Over the last year and a half, many industries have felt the impact of the global pandemic when it came to their team’s wellness and mental health. In fact, in the last year alone, organizations of all sizes and verticals have experienced a mass exodus as the workforce looks for more flexibility in balancing their work-life with how they want to spend their personal time.
And it is impacting legal teams too.
In October of this year, Gartner released a survey focused on the wellness of In-house legal teams, and the results were incredibly alarming. Of those surveyed who stated they were feeling exhausted in their roles, more than two-thirds said they were looking to leave their company.
While the pandemic has contributed to burnout, the truth is that legal teams have long experienced high levels of burnout, with some saying that burnout culture is seen as part of the profession.
What Exactly is Burnout?
Burnout is a form of exhaustion that is experienced mentally, emotionally, and even physically. Burnout can be caused by work stress, family, personal finances, world events, and more. For legal teams, it can be heavy caseloads, client and organizational demands, concerns over the quality of work delivered, and more.
Working remotely, being isolated from loved ones, and balancing workload with the demands of your family has led to an increased level of burnout for many legal professionals.
Burnout Impacts All Levels
While it may be easy to assume burnout is only impacting corporate counsel, the truth is that all levels of a legal team have been impacted. Each role, whether it’s trainees, associates, or corporate counsel, is working harder than ever to accomplish tasks for the organization while living amid a global pandemic. As members of the team leave unexpectedly, those left behind will feel their workloads increased.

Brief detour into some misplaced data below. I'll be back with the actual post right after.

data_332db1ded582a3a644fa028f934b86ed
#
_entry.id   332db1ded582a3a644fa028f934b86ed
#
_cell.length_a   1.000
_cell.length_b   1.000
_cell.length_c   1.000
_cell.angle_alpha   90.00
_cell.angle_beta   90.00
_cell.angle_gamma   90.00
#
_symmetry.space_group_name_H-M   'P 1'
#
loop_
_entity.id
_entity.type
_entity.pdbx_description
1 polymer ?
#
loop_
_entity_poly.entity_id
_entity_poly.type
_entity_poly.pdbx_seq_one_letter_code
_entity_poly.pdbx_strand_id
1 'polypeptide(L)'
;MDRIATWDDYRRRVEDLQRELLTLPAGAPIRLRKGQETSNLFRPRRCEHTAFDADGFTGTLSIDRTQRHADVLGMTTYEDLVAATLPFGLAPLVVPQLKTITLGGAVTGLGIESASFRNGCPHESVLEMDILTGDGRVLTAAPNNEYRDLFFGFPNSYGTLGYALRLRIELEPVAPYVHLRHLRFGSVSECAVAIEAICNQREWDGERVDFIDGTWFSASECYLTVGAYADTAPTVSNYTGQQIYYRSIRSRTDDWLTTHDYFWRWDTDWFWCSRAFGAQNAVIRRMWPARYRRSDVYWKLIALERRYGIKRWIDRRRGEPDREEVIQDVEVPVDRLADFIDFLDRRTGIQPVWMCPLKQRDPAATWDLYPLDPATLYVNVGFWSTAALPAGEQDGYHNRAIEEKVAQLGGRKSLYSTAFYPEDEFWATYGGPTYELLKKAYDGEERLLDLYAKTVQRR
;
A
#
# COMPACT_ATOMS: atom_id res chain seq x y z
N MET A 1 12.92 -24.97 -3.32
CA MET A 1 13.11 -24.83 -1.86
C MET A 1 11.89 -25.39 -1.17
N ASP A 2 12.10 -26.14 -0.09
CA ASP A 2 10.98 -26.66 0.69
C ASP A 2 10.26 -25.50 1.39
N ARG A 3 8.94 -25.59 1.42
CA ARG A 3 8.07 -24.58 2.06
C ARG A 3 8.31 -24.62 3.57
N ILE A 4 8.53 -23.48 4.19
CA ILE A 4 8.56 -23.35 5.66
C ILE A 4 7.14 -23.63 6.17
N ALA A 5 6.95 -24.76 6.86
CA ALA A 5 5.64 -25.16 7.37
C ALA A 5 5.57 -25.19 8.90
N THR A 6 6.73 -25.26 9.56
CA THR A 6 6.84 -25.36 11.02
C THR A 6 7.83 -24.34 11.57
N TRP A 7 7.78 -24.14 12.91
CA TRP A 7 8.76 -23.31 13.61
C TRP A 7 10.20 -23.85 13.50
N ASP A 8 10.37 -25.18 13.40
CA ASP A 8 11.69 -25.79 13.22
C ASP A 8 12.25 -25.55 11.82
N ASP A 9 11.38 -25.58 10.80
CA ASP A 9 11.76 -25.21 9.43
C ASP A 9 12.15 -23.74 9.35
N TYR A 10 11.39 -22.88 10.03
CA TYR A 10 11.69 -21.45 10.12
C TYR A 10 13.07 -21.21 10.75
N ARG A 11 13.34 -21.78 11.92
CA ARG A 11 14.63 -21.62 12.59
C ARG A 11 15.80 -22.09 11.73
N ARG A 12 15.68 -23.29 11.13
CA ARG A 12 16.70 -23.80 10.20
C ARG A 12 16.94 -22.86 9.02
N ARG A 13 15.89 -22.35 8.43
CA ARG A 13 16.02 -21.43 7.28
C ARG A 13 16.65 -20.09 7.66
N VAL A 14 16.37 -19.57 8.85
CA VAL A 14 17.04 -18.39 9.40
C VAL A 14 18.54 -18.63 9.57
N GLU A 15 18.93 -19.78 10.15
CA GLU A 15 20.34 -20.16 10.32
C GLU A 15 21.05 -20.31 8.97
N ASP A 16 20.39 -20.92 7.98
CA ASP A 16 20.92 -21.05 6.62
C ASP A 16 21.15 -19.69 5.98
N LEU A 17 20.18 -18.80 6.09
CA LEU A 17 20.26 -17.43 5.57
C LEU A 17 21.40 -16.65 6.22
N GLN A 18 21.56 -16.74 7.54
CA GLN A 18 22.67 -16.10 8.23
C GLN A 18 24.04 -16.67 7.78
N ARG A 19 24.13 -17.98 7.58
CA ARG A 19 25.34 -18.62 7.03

What Causes Burnout & How To Tell If Your Team Is Experiencing It?
Working hard and pushing yourself to the limit is still seen as a status symbol within the legal industry. Legal professionals have long been in a race to clock the most billable hours possible to not only receive a bigger paycheck but also to get into the good graces of their leaders.
Burnout goes beyond feeling overwhelmed at the end of a busy workday. Burnout happens from chromic workplace stress that goes unmanaged. Identifying burnout in legal teams can be challenging, but here are a few signs that should raise concerns:
- Disconnected to the work being done. The best way to avoid being burnout with the work you do is to be proud of the work you do. Legal teams have a huge impact on the success of their organization or firm. If you notice that members of your team are disengaged and aren’t feeling pride in their work, it could mean that they are burnt out.
- Increased cynicism. Complaining about a project or task is normal in the workplace, but there comes a point when light complaining turns into cynicism.
- Decreased productivity. When someone is feeling burnout, they will often pull away from their work. Look for signs of tasks taking longer than expected or a lack of engagement from your team members.
How to Solve Workplace Burnout On Your Legal Team
If you or someone on your team is experiencing legal burnout, here are a few things you can do to address it:
- Acknowledgment. It’s often difficult for legal professionals to acknowledge that they are experiencing burnout. In a fast-paced, high-demand role, it is easy to confuse burnout with stress from a heavy workload. Acknowledging that burnout is being experienced is the first step to addressing the issue.
- Encourage time off. Time away from work can be a huge refresher for anyone experiencing burnout.
- Connect with your team. Burnout often happens because members of your team feel like they are working beyond what is expected of them. Hold regular one-on-one meetings with your team to understand what their to-do list looks like and how that aligns with what they were hired to do.
Burnout can affect anyone in any industry or role, including those that work in legal. When burnout goes unchecked, it can lead to team members quitting their jobs, which can have an impact on the entire team. Addressing burnout early can create a stronger team, more engaged legal professionals, and a healthier work environment.